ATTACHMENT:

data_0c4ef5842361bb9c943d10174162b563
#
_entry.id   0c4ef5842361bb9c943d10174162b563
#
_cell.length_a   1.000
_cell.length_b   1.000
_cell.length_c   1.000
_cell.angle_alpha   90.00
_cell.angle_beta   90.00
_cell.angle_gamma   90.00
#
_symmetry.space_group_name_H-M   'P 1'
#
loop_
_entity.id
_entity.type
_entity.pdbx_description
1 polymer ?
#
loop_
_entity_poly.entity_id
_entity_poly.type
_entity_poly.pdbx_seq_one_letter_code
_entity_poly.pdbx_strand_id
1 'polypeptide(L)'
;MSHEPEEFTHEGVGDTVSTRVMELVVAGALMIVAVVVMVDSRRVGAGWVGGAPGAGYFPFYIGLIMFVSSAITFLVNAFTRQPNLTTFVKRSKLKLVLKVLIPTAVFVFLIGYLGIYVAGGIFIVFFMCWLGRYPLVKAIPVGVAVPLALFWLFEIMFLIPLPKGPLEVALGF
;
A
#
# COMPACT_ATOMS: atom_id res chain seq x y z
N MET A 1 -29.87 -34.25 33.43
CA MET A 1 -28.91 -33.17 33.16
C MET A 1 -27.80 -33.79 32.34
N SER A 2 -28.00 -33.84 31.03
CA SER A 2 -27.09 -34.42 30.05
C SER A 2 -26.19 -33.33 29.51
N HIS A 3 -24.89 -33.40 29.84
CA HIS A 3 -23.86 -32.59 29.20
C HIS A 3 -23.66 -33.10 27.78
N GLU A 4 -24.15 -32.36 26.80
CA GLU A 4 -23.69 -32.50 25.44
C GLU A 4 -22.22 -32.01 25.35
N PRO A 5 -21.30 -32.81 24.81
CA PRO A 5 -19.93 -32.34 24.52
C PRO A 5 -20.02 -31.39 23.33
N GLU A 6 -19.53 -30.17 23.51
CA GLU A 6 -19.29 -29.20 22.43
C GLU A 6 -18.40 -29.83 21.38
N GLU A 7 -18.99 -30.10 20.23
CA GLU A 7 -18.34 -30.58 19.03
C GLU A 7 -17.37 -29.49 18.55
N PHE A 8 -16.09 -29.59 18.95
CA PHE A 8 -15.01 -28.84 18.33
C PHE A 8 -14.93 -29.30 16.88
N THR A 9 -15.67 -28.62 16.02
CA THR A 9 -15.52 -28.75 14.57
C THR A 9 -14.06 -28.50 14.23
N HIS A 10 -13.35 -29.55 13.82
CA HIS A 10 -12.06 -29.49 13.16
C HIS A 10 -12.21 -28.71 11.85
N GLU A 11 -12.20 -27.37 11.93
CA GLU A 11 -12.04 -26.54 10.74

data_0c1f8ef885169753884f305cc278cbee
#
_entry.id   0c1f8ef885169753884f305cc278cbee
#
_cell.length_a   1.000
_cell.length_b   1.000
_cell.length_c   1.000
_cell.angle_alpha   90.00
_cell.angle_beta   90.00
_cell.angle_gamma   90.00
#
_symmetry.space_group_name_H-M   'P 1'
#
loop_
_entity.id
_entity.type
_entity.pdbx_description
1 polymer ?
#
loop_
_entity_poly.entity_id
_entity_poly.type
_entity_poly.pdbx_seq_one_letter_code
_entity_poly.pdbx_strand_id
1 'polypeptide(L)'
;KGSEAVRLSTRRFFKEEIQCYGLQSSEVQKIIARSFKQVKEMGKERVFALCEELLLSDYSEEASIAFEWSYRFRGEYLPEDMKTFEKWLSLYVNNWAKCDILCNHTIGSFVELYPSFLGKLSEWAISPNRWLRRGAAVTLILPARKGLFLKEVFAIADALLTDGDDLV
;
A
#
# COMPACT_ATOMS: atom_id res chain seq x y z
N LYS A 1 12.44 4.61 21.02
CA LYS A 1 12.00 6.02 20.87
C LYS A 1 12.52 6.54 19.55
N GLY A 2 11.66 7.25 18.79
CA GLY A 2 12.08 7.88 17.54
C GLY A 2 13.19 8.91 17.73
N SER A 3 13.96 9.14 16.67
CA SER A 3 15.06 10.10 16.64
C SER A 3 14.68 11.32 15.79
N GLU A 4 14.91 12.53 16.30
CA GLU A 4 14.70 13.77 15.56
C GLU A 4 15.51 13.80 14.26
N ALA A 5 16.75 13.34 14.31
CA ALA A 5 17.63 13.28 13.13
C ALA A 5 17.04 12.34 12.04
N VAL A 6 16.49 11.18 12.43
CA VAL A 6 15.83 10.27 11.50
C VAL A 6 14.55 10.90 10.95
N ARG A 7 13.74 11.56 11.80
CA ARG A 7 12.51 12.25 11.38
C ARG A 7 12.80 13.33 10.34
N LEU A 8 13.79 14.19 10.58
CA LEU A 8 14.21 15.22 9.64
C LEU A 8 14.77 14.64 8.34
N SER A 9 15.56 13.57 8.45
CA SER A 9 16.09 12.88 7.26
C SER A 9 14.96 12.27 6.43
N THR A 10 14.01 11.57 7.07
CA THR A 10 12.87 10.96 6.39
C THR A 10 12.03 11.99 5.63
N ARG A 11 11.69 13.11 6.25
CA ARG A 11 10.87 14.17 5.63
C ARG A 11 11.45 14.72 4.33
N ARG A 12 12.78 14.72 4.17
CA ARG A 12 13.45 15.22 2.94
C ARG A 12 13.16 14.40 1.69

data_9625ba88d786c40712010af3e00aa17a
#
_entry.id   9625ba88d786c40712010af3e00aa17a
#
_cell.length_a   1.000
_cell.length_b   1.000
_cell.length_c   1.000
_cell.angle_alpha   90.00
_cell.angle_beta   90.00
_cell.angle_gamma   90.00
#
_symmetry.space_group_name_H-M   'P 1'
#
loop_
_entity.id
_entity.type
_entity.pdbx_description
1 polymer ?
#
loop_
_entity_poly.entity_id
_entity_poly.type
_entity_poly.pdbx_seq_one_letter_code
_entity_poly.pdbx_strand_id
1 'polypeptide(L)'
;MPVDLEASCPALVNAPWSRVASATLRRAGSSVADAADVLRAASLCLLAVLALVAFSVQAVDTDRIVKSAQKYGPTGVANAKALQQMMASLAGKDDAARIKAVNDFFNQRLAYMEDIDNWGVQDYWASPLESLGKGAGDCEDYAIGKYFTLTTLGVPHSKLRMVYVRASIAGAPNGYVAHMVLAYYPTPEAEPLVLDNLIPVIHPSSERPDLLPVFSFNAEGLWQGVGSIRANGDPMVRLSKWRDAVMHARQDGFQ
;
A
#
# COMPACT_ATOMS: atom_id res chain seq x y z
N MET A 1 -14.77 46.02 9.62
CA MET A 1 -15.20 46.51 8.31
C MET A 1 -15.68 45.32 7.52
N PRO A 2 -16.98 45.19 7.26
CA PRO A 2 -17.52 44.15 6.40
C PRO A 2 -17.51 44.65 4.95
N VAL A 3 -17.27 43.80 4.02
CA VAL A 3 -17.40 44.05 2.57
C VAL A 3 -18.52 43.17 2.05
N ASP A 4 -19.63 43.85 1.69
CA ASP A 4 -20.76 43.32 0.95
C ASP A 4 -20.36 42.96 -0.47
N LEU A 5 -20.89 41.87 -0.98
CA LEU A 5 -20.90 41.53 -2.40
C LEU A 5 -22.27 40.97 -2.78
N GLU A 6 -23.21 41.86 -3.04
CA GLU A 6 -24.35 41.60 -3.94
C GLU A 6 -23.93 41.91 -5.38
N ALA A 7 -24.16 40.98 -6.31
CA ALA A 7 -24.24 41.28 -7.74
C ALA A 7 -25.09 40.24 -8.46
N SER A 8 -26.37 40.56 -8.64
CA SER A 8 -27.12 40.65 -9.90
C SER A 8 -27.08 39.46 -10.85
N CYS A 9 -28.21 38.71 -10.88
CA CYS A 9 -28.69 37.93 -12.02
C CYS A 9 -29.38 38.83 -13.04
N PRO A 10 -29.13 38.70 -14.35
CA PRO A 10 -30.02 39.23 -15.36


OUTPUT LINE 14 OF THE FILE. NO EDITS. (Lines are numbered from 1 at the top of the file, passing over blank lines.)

loop_